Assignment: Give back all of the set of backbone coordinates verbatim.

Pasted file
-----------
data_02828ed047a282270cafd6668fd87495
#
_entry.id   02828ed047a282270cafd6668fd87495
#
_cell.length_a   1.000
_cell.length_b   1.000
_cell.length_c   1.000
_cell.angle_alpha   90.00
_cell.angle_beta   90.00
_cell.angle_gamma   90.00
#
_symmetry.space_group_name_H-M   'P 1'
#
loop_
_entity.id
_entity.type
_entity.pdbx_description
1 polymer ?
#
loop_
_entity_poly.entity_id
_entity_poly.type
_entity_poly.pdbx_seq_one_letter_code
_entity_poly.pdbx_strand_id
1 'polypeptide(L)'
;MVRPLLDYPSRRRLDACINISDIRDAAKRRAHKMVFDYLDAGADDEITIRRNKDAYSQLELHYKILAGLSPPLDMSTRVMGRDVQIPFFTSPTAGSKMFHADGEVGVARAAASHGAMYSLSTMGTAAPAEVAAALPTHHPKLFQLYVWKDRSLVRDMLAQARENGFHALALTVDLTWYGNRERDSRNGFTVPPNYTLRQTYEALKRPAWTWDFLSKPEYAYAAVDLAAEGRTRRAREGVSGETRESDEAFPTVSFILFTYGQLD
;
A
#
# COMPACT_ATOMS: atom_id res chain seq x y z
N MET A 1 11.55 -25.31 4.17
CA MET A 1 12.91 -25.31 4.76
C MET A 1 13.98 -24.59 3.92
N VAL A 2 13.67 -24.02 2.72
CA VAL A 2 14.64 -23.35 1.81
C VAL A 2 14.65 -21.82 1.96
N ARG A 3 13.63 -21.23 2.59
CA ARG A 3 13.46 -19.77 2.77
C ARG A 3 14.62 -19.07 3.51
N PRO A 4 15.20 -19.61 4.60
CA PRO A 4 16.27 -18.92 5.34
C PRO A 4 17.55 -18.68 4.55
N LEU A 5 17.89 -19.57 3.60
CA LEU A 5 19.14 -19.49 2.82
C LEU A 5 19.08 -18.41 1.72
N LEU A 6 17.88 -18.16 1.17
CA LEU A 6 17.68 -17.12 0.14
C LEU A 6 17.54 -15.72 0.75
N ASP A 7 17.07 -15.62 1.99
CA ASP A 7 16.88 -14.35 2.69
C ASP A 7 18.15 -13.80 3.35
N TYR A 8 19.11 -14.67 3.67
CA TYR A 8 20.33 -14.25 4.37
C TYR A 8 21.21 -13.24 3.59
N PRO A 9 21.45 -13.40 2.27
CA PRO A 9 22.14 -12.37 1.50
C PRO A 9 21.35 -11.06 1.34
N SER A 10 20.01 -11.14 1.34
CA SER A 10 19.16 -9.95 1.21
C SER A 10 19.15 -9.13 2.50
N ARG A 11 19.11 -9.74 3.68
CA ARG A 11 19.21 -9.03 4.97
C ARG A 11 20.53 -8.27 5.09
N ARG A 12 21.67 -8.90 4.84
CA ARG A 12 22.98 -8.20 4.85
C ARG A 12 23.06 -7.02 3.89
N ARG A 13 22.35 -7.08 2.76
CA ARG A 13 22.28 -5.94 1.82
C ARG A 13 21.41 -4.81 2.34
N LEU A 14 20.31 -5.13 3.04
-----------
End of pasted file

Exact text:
data_02828ed047a282270cafd6668fd87495
#
_entry.id   02828ed047a282270cafd6668fd87495
#
_cell.length_a   1.000
_cell.length_b   1.000
_cell.length_c   1.000
_cell.angle_alpha   90.00
_cell.angle_beta   90.00
_cell.angle_gamma   90.00
#
_symmetry.space_group_name_H-M   'P 1'
#
loop_
_entity.id
_entity.type
_entity.pdbx_description
1 polymer ?
#
loop_
_entity_poly.entity_id
_entity_poly.type
_entity_poly.pdbx_seq_one_letter_code
_entity_poly.pdbx_strand_id
1 'polypeptide(L)'
;MVRPLLDYPSRRRLDACINISDIRDAAKRRAHKMVFDYLDAGADDEITIRRNKDAYSQLELHYKILAGLSPPLDMSTRVMGRDVQIPFFTSPTAGSKMFHADGEVGVARAAASHGAMYSLSTMGTAAPAEVAAALPTHHPKLFQLYVWKDRSLVRDMLAQARENGFHALALTVDLTWYGNRERDSRNGFTVPPNYTLRQTYEALKRPAWTWDFLSKPEYAYAAVDLAAEGRTRRAREGVSGETRESDEAFPTVSFILFTYGQLD
;
A
#
# COMPACT_ATOMS: atom_id res chain seq x y z
N MET A 1 11.55 -25.31 4.17
CA MET A 1 12.91 -25.31 4.76
C MET A 1 13.98 -24.59 3.92
N VAL A 2 13.67 -24.02 2.72
CA VAL A 2 14.64 -23.35 1.81
C VAL A 2 14.65 -21.82 1.96
N ARG A 3 13.63 -21.23 2.59
CA ARG A 3 13.46 -19.77 2.77
C ARG A 3 14.62 -19.07 3.51
N PRO A 4 15.20 -19.61 4.60
CA PRO A 4 16.27 -18.92 5.34
C PRO A 4 17.55 -18.68 4.55
N LEU A 5 17.89 -19.57 3.60
CA LEU A 5 19.14 -19.49 2.82
C LEU A 5 19.08 -18.41 1.72
N LEU A 6 17.88 -18.16 1.17
CA LEU A 6 17.68 -17.12 0.14
C LEU A 6 17.54 -15.72 0.75
N ASP A 7 17.07 -15.62 1.99
CA ASP A 7 16.88 -14.35 2.69
C ASP A 7 18.15 -13.80 3.35
N TYR A 8 19.11 -14.67 3.67
CA TYR A 8 20.33 -14.25 4.37
C TYR A 8 21.21 -13.24 3.59
N PRO A 9 21.45 -13.40 2.27
CA PRO A 9 22.14 -12.37 1.50
C PRO A 9 21.35 -11.06 1.34
N SER A 10 20.01 -11.14 1.34
CA SER A 10 19.16 -9.95 1.21
C SER A 10 19.15 -9.13 2.50
N ARG A 11 19.11 -9.74 3.68
CA ARG A 11 19.21 -9.03 4.97
C ARG A 11 20.53 -8.27 5.09
N ARG A 12 21.67 -8.90 4.84
CA ARG A 12 22.98 -8.20 4.85
C ARG A 12 23.06 -7.02 3.89
N ARG A 13 22.35 -7.08 2.76
CA ARG A 13 22.28 -5.94 1.82
C ARG A 13 21.41 -4.81 2.34
N LEU A 14 20.31 -5.13 3.04